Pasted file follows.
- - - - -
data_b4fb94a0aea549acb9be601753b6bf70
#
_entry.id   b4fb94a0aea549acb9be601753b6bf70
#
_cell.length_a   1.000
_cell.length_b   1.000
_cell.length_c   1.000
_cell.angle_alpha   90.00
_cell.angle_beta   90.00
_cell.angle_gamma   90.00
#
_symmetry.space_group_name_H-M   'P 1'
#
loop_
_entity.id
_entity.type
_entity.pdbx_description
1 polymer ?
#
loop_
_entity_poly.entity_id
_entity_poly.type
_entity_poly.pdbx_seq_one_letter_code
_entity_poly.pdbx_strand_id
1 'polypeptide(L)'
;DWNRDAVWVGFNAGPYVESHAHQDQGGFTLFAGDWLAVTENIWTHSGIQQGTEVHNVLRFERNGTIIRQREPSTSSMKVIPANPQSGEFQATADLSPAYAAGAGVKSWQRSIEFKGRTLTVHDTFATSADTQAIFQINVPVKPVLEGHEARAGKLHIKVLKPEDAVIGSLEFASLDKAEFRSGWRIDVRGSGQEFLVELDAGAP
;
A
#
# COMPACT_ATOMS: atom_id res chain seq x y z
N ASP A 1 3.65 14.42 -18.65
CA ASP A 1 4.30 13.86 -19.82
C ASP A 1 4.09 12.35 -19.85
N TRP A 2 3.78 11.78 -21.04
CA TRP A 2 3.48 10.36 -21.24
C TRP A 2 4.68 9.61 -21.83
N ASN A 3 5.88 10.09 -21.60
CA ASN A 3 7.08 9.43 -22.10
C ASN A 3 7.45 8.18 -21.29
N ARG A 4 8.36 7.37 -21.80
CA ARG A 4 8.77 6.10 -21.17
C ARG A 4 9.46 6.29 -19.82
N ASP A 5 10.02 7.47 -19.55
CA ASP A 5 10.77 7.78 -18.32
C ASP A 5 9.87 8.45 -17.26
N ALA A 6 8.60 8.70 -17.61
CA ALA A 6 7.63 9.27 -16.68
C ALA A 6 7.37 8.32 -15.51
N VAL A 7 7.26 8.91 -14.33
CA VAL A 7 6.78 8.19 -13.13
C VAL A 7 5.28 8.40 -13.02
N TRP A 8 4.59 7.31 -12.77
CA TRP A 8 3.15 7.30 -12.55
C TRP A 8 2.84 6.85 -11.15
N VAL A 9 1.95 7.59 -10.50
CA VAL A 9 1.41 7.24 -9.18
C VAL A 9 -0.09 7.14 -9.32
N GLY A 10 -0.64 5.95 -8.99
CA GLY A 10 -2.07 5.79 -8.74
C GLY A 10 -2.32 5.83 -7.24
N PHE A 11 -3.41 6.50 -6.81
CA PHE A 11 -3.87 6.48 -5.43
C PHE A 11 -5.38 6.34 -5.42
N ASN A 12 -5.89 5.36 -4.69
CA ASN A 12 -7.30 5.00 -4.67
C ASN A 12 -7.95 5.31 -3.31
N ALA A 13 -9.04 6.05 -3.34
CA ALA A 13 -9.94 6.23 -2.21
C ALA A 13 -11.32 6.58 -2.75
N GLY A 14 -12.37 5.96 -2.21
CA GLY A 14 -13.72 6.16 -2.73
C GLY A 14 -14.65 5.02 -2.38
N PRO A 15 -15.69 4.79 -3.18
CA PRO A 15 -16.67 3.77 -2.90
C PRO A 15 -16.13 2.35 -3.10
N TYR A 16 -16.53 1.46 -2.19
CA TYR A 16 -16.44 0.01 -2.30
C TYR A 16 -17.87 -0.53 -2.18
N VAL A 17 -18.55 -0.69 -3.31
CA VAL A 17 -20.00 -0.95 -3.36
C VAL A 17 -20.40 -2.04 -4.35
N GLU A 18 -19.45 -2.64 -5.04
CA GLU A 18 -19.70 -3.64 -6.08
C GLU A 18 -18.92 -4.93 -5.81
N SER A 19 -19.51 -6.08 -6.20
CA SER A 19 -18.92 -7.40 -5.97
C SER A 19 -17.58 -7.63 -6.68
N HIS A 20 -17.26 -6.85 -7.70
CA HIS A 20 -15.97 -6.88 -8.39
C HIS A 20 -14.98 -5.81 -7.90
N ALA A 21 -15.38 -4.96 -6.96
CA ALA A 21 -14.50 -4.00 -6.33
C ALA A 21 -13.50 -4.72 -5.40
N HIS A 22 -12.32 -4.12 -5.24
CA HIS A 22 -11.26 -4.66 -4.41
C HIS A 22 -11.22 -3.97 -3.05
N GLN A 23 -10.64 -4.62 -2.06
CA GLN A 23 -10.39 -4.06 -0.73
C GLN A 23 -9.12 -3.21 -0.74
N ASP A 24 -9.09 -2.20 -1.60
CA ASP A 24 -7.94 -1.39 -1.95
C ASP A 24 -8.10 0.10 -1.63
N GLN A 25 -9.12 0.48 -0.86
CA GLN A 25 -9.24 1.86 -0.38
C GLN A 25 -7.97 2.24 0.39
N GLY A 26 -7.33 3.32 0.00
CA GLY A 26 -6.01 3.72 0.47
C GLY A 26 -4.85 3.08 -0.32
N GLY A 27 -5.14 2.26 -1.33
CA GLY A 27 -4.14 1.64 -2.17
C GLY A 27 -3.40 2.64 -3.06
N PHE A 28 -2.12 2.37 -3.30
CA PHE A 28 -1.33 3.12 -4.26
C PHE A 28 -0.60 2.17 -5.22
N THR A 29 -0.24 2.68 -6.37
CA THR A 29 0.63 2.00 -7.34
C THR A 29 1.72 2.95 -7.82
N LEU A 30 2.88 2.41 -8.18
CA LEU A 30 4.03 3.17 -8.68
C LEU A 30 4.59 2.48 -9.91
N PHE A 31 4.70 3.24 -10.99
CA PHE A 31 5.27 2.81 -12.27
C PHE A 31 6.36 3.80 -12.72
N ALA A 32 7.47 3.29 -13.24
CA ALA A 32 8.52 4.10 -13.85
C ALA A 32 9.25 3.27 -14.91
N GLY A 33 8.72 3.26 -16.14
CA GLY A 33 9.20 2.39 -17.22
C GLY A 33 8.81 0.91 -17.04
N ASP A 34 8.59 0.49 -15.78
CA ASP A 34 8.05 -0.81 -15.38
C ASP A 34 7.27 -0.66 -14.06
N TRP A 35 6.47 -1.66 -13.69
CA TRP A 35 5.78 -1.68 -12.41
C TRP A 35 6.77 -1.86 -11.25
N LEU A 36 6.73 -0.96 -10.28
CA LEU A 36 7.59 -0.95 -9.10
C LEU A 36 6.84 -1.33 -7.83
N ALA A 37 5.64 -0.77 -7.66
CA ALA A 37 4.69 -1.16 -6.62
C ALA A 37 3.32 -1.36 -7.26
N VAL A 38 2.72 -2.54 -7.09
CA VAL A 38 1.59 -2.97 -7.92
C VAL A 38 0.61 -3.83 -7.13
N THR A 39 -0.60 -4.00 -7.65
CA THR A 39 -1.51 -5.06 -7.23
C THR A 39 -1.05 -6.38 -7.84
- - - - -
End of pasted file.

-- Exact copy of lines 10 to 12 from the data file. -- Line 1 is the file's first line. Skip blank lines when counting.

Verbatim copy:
_cell.angle_gamma   90.00
#
_symmetry.space_group_name_H-M   'P 1'